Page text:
The early days
When I first heard about Python, it was just after the 2.5 release. I heard that one of my customer was using it but I had never seen a line of Python yet. At some point in a project, I needed a Bash script equivalent on Windows, and decided to give Python a try, instead of using Windows BAT files.
I installed it on my workstation, and started reading the (excellent) documentation about the tasks I needed to do.
I’ve used IDLE at first, because, well, it’s shipped with the Windows Python distribution. It has been a very unpleasant experience I must say (although I have learned to appreciate some features IDLE has that are missing in other editors). TKinter is a summary toolkit, the look and feel makes it look like it was written in the 80’s (in fact, it probably was). The main concept of editor/runner mix-in felt also a bit weird at first. I finally returned to my all-time-favorite editor, Notepad++, and ran my scripts from the command line.
Eclipse and Pydev
Later, I (luckily) landed on a new project, and it included a lot of Python. The team in place was using an editor they were not yet familiar with, but hopefully, I already knew quite well: Eclipse. I must say the Pydev extension for Eclipse is one of the greatest blessing you can get when working with Python. It features a lot of interesting features from IDLE:
- syntax highlighting
- code completion
- real-time code inspection (very useful when using a dynamic language)
- PyLint integration (once you’ve tasted it, you can never work without anymore)
- smart indentations (you almost don’t have to worry about your indents)
- unittest integration (although I’ve stopped using it)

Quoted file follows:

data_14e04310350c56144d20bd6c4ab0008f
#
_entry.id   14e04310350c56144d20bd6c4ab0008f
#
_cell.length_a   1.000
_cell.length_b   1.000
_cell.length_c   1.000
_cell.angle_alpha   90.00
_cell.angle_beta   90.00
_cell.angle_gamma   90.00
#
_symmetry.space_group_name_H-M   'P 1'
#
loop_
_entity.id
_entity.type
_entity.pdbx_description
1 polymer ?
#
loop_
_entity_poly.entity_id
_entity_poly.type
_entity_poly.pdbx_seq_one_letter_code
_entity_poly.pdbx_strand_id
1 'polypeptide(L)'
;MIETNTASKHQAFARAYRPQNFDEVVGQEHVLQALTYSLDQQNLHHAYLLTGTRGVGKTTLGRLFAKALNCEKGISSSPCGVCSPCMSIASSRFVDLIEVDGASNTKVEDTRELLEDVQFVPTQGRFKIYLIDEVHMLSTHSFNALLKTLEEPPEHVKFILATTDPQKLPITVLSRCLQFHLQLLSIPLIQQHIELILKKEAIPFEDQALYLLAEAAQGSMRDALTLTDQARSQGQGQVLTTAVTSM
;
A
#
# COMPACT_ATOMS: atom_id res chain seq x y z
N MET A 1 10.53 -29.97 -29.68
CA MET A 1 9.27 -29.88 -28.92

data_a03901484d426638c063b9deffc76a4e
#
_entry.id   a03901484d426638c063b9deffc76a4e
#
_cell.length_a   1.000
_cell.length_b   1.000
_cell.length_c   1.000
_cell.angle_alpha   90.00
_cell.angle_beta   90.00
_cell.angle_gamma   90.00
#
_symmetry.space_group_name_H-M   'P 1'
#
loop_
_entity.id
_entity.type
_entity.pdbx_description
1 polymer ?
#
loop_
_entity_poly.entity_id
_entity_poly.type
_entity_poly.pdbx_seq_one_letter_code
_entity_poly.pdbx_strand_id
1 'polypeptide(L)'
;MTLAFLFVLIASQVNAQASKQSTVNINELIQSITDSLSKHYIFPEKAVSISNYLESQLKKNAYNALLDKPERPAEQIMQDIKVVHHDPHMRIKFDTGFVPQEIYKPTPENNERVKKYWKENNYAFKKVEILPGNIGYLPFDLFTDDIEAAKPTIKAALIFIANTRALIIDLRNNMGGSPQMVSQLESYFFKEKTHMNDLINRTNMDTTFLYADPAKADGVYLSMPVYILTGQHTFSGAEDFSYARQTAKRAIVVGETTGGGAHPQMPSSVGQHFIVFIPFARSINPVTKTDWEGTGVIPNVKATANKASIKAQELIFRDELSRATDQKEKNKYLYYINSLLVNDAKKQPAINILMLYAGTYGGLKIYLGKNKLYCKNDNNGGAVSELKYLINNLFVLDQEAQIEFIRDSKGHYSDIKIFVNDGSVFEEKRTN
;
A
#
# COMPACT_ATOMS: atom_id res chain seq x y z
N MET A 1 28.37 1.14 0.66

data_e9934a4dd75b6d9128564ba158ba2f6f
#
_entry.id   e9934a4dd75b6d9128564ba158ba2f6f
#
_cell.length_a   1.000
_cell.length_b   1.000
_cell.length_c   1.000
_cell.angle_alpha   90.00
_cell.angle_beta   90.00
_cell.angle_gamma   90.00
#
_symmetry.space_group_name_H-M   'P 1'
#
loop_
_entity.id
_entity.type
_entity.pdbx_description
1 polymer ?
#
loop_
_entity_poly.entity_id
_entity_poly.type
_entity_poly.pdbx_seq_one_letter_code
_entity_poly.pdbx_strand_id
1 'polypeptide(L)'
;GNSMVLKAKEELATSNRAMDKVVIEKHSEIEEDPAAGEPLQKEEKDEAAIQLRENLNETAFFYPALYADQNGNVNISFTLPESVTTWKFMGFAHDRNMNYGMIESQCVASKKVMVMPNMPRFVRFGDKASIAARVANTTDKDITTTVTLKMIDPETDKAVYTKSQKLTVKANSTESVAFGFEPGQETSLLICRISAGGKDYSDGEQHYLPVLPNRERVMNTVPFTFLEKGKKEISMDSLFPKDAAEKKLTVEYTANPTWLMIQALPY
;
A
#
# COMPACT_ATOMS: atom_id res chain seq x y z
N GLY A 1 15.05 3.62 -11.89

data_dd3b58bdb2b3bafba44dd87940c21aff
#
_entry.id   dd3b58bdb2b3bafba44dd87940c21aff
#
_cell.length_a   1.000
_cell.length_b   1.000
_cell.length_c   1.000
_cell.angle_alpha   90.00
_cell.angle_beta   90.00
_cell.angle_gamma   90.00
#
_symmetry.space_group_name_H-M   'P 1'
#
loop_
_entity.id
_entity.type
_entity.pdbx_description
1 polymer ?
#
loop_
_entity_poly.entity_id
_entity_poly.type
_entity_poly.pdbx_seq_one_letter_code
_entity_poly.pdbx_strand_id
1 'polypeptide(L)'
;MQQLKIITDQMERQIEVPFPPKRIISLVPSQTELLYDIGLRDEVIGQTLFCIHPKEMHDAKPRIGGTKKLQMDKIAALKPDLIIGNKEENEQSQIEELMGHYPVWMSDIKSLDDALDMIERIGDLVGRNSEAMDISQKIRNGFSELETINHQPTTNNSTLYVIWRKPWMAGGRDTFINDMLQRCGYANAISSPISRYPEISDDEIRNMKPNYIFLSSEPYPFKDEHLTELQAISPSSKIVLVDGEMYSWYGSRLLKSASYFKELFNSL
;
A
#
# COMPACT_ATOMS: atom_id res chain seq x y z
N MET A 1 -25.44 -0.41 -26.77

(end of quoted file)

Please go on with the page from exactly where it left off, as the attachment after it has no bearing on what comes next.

Eclipse is an excellent product on its own, I already used it for PHP development for several years and I was happy it was also my customer choice for Python.
However, there was still some occasions Eclipse was not the right tool to use:
- the integrated console implements the basic shell only
- executing scripts outside the project path is hard, as well as changing the current directory
- for 10 line scripts, creating a project is a bit overkill
The revelation: IPython
After a couple of months struggling with Eclipse and Notepad++ & python.exe, I discovered IPython and at last found a way to work on small scripts without the overhead of Eclipse, but with all its interesting features:
- serves as well as a shell replacement as Python interpreter
- excellent autocompletion (both for paths and Python code)
- “magic” functions such as bookmarks, list of currently defined variables (“whos” command)
- PDB (Python Debugger) integration with IPDB, providing code completion and history to PDB
- post-mortem debugger (“debug” command after a traceback)
- quick access to docstrings and source code of almost every library
IPython is packaged inside the Python(x,y) distribution with the Console application, which is a kind of command line emulator for Windows. Once configured with a readable setup, it’s probably the best development environment you can find of on Windows.